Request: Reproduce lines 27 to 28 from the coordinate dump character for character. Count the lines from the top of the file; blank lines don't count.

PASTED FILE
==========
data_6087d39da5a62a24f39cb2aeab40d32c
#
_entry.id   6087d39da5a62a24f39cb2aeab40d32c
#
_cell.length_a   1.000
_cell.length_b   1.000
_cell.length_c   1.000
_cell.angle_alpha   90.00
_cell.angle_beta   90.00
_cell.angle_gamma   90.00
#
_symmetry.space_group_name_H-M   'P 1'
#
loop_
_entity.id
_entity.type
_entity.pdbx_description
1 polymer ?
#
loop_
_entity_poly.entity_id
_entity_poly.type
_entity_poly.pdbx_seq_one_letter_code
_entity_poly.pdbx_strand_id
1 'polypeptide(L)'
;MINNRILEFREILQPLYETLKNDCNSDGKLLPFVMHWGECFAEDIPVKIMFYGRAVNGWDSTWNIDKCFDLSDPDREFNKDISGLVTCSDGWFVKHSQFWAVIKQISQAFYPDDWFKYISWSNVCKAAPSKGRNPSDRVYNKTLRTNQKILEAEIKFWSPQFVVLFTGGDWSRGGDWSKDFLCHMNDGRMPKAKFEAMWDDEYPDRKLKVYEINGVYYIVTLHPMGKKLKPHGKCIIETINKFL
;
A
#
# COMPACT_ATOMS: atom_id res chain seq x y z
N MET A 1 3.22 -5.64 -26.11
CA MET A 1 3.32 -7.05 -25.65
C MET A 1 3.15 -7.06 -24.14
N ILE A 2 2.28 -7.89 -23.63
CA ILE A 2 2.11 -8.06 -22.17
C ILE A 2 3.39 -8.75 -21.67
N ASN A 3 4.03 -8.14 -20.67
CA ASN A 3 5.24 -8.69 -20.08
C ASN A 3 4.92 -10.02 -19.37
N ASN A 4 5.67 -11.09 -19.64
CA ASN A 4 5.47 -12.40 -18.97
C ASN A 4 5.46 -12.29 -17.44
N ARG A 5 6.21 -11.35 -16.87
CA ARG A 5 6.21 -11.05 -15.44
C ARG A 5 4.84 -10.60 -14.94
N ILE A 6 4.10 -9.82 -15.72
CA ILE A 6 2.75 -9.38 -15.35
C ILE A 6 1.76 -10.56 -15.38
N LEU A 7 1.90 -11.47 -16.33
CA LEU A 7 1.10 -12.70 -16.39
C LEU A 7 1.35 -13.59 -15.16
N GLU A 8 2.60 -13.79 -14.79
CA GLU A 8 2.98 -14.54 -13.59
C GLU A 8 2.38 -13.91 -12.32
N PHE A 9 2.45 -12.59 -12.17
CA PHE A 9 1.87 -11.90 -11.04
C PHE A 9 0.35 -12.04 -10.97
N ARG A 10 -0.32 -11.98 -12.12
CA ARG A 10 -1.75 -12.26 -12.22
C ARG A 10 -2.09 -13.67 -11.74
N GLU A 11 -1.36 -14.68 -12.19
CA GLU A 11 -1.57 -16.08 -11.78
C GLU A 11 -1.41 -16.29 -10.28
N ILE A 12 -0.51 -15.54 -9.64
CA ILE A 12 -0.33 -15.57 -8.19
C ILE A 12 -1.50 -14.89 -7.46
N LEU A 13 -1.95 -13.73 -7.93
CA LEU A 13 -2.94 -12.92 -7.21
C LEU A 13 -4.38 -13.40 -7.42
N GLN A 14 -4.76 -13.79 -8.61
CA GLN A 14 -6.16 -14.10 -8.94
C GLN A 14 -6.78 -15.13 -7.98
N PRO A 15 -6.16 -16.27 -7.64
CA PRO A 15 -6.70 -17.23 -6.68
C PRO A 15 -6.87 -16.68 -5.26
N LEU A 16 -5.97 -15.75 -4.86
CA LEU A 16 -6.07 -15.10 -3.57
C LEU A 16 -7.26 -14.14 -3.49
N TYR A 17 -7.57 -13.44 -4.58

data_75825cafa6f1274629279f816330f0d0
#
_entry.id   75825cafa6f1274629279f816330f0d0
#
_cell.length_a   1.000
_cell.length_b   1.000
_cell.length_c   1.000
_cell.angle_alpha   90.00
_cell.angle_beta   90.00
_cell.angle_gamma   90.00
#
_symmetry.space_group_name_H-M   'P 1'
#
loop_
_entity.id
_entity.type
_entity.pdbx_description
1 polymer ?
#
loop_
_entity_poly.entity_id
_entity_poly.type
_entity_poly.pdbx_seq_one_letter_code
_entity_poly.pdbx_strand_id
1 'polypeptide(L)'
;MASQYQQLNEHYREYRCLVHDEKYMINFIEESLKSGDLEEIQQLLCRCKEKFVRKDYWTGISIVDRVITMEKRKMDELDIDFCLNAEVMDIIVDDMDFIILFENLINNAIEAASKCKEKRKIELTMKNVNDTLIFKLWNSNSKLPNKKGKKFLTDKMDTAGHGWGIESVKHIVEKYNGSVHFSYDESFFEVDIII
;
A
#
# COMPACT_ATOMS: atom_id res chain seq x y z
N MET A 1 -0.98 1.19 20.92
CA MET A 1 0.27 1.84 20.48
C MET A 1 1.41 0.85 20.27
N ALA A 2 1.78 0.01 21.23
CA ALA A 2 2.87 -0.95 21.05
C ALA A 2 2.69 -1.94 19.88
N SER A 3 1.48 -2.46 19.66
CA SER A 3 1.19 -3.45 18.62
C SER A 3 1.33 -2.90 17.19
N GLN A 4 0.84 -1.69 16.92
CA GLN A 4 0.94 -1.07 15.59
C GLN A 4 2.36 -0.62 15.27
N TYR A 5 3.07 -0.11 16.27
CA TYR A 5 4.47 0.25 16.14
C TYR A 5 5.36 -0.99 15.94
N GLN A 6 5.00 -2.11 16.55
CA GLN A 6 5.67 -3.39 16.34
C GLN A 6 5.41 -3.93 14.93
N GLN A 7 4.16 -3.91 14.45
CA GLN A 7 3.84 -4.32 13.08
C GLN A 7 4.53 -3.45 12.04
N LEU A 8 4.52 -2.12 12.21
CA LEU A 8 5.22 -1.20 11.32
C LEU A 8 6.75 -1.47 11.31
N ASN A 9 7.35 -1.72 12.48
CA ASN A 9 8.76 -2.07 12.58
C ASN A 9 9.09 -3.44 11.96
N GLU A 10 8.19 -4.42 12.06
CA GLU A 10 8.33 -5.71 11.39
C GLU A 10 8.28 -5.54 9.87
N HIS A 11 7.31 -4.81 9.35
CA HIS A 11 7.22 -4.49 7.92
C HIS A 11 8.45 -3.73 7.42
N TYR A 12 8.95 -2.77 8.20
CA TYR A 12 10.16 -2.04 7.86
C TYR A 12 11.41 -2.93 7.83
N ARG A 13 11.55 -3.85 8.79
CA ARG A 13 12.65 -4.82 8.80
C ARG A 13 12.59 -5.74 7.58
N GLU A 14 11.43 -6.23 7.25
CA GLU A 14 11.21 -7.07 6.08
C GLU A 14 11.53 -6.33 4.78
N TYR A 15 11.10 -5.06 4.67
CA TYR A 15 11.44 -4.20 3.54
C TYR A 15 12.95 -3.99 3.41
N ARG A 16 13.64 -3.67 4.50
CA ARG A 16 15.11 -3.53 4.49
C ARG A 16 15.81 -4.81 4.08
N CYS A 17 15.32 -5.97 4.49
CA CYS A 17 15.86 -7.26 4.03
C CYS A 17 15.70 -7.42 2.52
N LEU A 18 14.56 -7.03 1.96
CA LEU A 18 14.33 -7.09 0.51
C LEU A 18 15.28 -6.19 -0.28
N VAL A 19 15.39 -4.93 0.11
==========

;
A